Yesterday, the Florida Supreme Court issued a landmark decision, North Broward Hospital District v. Kalitan, which effectively abolishes the arbitrary caps on medical malpractice damages the Legislature enacted back in 2003. Historically, Floridians injured by medical negligence were stuck with incredibly limited awards for non-economic damages, thanks to the efforts and lobbying prowess of various tort “reformers” in the early 2000s. The Kalitan decision restores the rights of injured Floridians, enabling them to obtain the full measure of their damages as assessed by a jury of their peers. This decision is a monumental victory for consumers and the civil justice system in the ongoing battle with the powerful corporate interests that continue to exert their wealth and influence to erode everyday citizens’ constitutional right to the access of courts.
The case arose from a tragic set of circumstances. Susan Kalitan underwent outpatient carpal tunnel surgery, and during intubation, one of the tubes perforated her esophagus. Her medical providers, apparently unaware that her esophagus was perforated, discharged her that same day. The next day, her neighbor checked on her, and found her unresponsive. She was then placed under a drug-induced coma, and upon waking, underwent several additional surgeries and “intensive therapy to begin eating again and regain mobility.” Kalitan, SC15-1858, at 3. The evidence reflected that “she continues to suffer from pain throughout the upper half of her body and from serious mental disorders as a result of the traumatic incident and the loss of independence because of her body’s physical limitations following this incident.” Id.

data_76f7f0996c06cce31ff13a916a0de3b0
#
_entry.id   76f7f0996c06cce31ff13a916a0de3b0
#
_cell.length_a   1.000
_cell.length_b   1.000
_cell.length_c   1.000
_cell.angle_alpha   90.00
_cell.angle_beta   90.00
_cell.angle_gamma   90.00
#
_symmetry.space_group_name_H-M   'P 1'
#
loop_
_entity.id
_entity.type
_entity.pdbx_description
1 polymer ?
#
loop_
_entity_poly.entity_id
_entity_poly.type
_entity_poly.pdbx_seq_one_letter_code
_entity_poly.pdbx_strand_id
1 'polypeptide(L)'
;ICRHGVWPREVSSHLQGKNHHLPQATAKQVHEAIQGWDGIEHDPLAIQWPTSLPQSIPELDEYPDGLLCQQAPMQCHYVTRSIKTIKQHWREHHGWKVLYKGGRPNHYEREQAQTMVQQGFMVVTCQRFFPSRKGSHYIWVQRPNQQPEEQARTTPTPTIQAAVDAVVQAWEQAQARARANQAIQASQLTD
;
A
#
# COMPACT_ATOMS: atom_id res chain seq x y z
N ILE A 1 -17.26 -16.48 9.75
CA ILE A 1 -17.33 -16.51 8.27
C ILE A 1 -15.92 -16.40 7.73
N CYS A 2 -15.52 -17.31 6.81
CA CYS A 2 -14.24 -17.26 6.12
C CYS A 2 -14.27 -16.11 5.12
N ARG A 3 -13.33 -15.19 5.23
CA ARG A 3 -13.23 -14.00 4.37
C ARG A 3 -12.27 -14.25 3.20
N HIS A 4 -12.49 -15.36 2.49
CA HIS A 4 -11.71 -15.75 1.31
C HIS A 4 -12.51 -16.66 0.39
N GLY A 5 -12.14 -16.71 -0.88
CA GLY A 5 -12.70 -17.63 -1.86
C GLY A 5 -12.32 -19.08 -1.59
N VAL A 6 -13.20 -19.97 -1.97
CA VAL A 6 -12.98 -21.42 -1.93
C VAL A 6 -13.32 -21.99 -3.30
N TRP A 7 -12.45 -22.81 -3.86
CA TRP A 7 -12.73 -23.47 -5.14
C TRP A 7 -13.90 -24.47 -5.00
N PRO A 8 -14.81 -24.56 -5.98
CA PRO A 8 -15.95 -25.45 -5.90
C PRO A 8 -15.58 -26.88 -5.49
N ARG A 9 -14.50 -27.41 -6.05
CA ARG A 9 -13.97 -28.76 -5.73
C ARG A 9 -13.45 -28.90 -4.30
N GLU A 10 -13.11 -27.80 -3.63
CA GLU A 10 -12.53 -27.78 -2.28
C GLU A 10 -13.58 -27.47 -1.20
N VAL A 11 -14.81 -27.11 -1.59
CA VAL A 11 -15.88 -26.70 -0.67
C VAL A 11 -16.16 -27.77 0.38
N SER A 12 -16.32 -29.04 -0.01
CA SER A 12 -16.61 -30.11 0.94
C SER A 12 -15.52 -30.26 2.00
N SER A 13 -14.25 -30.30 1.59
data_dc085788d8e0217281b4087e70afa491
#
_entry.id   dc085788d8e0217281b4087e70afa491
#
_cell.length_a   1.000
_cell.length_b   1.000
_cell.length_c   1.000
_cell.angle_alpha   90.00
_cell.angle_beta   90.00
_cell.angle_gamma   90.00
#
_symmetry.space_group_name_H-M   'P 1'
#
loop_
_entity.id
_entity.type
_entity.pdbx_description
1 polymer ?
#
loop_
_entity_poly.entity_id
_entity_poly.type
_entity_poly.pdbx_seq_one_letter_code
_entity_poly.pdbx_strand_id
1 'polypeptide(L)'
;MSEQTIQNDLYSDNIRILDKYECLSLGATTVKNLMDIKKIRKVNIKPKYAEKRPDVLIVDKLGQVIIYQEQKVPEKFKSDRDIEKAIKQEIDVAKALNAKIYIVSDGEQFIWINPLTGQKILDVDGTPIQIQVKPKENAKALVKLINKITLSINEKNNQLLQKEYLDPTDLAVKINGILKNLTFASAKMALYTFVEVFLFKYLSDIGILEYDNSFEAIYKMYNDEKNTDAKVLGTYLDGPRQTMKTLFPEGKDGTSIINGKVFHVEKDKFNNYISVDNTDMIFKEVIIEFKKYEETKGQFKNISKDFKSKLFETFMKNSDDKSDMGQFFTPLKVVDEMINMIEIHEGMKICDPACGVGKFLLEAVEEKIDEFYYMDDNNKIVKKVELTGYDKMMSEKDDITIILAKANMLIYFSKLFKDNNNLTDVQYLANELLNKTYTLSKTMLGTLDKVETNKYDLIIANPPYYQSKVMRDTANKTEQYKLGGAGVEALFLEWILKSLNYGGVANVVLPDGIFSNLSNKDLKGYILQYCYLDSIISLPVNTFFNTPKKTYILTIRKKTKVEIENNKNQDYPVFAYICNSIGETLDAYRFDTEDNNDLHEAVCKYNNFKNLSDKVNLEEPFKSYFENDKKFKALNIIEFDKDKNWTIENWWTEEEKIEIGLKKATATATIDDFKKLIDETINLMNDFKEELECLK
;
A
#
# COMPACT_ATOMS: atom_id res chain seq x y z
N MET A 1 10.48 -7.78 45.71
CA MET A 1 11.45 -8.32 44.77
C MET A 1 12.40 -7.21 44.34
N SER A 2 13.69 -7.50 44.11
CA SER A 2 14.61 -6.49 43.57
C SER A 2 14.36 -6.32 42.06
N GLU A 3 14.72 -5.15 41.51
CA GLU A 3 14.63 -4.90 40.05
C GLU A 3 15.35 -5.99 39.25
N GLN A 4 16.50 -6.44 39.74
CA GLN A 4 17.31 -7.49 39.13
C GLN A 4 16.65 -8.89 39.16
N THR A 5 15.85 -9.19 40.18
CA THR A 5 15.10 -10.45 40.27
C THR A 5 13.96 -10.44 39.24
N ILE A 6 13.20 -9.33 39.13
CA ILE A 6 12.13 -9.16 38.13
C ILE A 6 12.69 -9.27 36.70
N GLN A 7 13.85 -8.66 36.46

The jury, after reviewing the evidence, determined that she had suffered from a catastrophic, “severe brain or closed-head injury,” and awarded her $4,718,011 in total damages—including $2,000,000 for past pain and suffering and $2,000,000 for future pain and suffering. Id. at 4. Then, the trial judge wiped most of that award away, citing to the caps on non-economic damages contained in Section 766.118, Florida Statutes.
The Fourth District Court of Appeal subsequently overruled the trial court’s order reducing the Plaintiff’s award. In doing so, the 4th DCA pointed to a critical change in the law—namely, the Florida Supreme Court’s decision in Estate of McCall v. United States. That case, which was brought by a family who contended that their loved one died as the result of medical negligence, had resulted in the partial overturn of Section 766.118 back in 2014. Specifically, the McCall plurality and concurring opinions ruled that “there was no evidence of a continuing medical malpractice crisis that would justify the arbitrary application of the statutory cap in wrongful death cases.” Id. at 12.
Kalitan is the logical extension of McCall. Just as there was no evidence of a crisis to support the arbitrary caps on wrongful death damages, there is likewise no evidence to support arbitrary caps on personal injury damages in medical malpractice cases. As explained by the Court, the caps failed to meet the rational basis test because, “[i]n the context of persons catastrophically injured by medical negligence . . . it is unreasonable and arbitrary to limit their recovery in a speculative experiment to determine whether liability insurance rates will decrease.” Id. at 18 (emphasis in original).
The Kalitan decision is correct on the law and represents great public policy. Thanks to this well-reasoned opinion, Floridians who suffer needless injury because of medical negligence will be able to obtain the compensation they need to put their lives back together. And, hopefully, this decision will pave the way for future challenges to other statutory tort “reforms” dreamed up by powerful corporate interests.